The example of participatory budgeting in Brazil has proved inspirational throughout the continent. Its advocates point out that although contributing to economic efficiency by better allocating resources to social need, the key rationale for participatory budgeting is the contribution it makes to social inclusion. When people feel that they have a real opportunity to influence decisions that affect their lives, community level initiatives can be empowering. This represents a distinct shift away from the traditional Latin American political culture, where information and decisions were firmly in the hands of a small political elite who had no desire or need to account for themselves to the general public.

Prior to the election of Chávez, Venezuela had initiated a process of local devolution, in particular through the creation of mayors to strengthen local government. The difference in the type of decentralisation promoted by Chávez is that power is distributed directly to local people rather than local branches of government, creating a sense of local autonomy and genuine access to decision-making, absent when local power was in the hands of mayors and the frequently dysfunctional local bureaucracy (Willis, Garman and Haggard, 1999). In 2006, following his re-election, Chávez launched communal councils, describing them as ‘a basic cell of the future society’ (Lerner, 2007). The recommended size for these locally organised and elected bodies is an area occupied by 200-400 families. Already over 15,000 such groups have been created (Fox, 2007). Communal councils receive grants from central and local government, and fundraise themselves. They make decisions regarding local spending priorities for infrastructure and service provision. Still in their infancy, there are many unresolved issues regarding channels for funding allocation and managing disagreements within the councils. Part of the problem is that the Bolivarian Revolution has inherited an old bureaucracy ill-equipped to manage and deliver the radical programmes.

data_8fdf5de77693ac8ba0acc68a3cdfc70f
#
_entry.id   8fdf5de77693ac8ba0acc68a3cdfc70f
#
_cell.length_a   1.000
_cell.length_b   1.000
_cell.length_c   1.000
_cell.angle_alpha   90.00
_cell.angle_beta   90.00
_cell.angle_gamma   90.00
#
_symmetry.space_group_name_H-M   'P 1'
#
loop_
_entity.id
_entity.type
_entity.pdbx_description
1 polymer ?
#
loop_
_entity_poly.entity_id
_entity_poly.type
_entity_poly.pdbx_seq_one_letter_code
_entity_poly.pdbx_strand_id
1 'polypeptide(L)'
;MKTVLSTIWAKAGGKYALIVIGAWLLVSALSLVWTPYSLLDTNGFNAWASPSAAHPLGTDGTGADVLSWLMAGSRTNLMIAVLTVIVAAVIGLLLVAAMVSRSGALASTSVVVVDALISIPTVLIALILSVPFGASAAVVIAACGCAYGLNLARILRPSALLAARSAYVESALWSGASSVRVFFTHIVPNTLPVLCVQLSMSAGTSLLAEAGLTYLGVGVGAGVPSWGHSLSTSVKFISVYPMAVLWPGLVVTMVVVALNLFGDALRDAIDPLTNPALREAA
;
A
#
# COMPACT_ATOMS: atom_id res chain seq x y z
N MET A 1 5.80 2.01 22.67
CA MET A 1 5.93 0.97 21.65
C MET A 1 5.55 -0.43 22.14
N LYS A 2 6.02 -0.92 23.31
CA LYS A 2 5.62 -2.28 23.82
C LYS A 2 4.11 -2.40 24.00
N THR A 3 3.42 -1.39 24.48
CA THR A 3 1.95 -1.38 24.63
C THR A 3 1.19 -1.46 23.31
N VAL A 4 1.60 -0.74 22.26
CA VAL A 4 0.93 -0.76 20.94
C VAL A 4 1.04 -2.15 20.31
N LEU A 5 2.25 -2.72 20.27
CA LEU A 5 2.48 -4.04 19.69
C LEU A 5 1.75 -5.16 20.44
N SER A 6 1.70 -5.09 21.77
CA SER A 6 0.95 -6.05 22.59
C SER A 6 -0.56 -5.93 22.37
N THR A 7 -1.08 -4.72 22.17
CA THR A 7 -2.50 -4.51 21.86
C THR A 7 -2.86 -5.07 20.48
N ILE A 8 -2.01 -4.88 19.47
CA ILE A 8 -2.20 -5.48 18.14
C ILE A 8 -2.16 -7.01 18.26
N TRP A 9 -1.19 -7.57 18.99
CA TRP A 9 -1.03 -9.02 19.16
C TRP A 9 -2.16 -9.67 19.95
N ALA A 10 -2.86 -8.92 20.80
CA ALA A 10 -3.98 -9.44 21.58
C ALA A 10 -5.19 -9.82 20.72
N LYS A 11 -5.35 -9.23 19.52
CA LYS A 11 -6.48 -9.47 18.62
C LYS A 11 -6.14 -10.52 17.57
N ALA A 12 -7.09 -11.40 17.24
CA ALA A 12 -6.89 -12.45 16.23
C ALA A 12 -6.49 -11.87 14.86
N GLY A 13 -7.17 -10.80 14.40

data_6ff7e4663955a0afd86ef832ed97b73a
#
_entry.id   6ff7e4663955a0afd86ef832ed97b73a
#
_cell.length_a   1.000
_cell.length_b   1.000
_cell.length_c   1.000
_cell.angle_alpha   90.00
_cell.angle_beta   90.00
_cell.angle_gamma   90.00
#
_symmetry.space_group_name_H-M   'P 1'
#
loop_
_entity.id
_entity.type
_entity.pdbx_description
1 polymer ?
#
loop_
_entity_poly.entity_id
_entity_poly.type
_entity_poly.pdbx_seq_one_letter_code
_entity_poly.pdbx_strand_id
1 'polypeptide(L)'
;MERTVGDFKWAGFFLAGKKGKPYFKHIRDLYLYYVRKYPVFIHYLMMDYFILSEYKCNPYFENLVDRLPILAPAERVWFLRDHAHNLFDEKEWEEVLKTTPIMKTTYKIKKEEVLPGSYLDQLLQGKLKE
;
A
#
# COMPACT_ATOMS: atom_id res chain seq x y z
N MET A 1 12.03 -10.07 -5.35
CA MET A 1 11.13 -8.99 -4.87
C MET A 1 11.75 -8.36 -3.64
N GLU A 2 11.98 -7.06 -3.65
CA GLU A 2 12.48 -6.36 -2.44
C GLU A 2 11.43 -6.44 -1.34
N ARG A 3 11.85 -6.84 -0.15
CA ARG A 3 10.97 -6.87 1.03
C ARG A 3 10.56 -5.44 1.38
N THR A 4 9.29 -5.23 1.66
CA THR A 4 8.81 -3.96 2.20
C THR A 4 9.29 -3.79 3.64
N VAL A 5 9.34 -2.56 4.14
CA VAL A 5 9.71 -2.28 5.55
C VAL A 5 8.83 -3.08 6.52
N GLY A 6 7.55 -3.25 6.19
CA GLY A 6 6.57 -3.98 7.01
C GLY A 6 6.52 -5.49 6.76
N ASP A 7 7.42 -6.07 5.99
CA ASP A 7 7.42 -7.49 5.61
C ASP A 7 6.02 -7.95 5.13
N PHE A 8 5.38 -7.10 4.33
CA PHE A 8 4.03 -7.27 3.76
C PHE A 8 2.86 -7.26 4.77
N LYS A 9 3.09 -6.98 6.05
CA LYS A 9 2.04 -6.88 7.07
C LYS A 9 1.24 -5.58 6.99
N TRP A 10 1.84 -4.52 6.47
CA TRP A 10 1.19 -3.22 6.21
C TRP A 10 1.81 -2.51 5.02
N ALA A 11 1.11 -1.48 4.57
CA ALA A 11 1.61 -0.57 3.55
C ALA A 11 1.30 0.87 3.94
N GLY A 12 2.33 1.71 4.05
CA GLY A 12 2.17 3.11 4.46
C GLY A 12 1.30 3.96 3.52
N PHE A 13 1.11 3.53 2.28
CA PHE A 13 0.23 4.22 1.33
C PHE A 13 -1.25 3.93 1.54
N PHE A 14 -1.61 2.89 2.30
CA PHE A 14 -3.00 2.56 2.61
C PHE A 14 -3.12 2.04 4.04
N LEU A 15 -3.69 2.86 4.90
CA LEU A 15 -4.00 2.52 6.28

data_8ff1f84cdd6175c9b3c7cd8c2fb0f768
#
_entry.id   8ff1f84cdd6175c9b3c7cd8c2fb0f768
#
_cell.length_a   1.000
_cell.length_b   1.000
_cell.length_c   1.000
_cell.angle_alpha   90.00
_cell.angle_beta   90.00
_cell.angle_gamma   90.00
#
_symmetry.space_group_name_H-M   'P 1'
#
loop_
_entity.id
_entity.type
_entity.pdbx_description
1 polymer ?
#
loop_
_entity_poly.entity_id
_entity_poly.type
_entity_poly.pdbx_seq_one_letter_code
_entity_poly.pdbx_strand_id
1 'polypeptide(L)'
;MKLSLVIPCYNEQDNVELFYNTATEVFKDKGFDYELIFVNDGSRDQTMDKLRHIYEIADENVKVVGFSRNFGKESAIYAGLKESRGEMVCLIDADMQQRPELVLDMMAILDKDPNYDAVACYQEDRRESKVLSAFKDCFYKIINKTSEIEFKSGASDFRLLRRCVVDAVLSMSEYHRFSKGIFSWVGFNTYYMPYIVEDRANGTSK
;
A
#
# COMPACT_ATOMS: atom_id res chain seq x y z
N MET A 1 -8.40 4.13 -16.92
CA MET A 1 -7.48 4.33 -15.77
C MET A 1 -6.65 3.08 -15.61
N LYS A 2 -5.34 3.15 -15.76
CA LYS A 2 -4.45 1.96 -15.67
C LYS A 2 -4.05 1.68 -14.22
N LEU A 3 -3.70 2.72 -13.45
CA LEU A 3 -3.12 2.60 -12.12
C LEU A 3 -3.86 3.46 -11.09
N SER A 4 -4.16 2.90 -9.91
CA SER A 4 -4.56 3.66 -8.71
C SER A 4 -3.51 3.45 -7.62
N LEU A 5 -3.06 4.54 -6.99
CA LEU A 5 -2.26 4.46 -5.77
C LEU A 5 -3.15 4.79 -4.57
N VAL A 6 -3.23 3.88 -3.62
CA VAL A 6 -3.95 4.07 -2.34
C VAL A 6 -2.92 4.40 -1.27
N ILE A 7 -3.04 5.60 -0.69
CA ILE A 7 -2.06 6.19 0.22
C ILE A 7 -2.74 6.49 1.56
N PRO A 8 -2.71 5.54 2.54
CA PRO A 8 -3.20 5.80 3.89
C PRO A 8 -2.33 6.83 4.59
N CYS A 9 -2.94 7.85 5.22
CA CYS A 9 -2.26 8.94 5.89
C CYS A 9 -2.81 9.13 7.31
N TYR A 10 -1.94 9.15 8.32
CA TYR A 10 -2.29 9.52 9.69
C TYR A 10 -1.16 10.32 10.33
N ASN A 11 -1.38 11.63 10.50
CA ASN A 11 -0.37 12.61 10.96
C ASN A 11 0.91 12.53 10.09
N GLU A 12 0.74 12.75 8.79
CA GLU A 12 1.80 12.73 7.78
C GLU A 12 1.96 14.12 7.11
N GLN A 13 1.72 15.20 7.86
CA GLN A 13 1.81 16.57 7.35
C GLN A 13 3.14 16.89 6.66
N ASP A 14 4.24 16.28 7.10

The councils are seen not just as a means of improving service provision. The intention is to foster a sense of community spirit and common purpose. In some cases the allocated grants have not been enough to cover all the costs for a project, yet there are many reported instances where the materials and expertise have been provided and the locals have contributed the labour themselves (Lerner, 2007). Project such as these have been successful in generating a sense of pride and investment in neighbourhoods, even in the most notoriously dangerous Caracas barrios. This new found confidence and involvement will not easily be silenced or taken back by the traditional elite(Munckton, 2007).